UAE and Oman strengthen ties with high-speed rail deals and fight financial crimes

The United Arab Emirates and Oman signed various cooperation agreements on Wednesday.

The Financial Intelligence Unit of the United Arab Emirates and the National Financial Information Center of Oman have signed a Memorandum of Understanding on the exchange of information related to money laundering and financial terrorism. Abu Dhabi Stock Exchange and Muscat Stock Exchange have also signed an agreement on dual listing of shares between them. Government entities of both countries have signed additional agreements on shipping, logistics, environment, etc. Emirates News Agency reported.

The United Arab Emirates and Oman have also signed a $3 billion deal to build a railway linking the two countries. The Emirates and Oman will each hold 50% of the project. The train will travel at a speed of 200 km/h (125 mph), the official Oman News Agency reported.

This speed is often referred to as “higher speed”, which is less than the 250 km/h (155 mph) of “high speed” trains.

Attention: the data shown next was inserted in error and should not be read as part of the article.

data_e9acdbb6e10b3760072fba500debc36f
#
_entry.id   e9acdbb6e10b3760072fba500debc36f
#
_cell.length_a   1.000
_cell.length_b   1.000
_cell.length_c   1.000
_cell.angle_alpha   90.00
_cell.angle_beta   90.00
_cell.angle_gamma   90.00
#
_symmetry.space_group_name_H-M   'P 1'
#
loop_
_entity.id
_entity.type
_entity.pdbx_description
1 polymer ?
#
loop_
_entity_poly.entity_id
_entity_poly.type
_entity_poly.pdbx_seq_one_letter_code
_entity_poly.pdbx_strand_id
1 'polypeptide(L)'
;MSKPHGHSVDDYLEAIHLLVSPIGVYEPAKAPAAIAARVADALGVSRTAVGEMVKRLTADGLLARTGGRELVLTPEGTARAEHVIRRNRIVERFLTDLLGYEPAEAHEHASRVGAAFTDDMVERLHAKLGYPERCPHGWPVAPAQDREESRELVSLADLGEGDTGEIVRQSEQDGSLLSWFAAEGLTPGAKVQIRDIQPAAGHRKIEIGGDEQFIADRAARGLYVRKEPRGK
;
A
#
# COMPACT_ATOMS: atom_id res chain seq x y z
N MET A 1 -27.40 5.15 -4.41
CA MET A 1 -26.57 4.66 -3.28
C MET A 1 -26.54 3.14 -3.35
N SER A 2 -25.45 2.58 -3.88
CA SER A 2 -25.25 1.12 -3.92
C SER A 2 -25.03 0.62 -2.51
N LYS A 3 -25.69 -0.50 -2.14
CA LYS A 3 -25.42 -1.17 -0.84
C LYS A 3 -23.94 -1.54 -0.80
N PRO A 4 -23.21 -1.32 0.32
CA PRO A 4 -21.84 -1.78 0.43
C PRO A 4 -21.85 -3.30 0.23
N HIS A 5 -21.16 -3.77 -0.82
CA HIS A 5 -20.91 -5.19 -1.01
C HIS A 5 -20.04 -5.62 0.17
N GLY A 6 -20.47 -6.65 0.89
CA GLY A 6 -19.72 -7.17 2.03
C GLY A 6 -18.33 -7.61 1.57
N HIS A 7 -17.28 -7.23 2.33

The agreements were reached during the visit of the President of the United Arab Emirates, Sheikh Mohammed bin Zayed Al Nahyan, to Oman.

Why is it important: The UAE prioritizes regional partnerships in its foreign policy. At the UN General Assembly this month, Emirati Minister of State for International Cooperation Reem Ebrahim Al Hashimy said the country’s strategy was based on “peace, prosperity and partnerships”. .

The Emirates recently signed free trade agreements with Israel, India and Indonesia to this end.

The money laundering memorandum also represents the UAE’s continued efforts to clean up its bad reputation in this regard. In August, the country’s central bank announced a series of new measures aimed at exposing those engaged in money laundering as well as the financing of terrorism and crime. The UAE has been embroiled in various controversies over sanctions evasion and money laundering in recent years.

Know more: Oman’s economy is currently doing well due to high oil prices and the implementation of tax reforms, Hassan Jivraj reported for Al-Monitor earlier this month.

Jose P. Rogers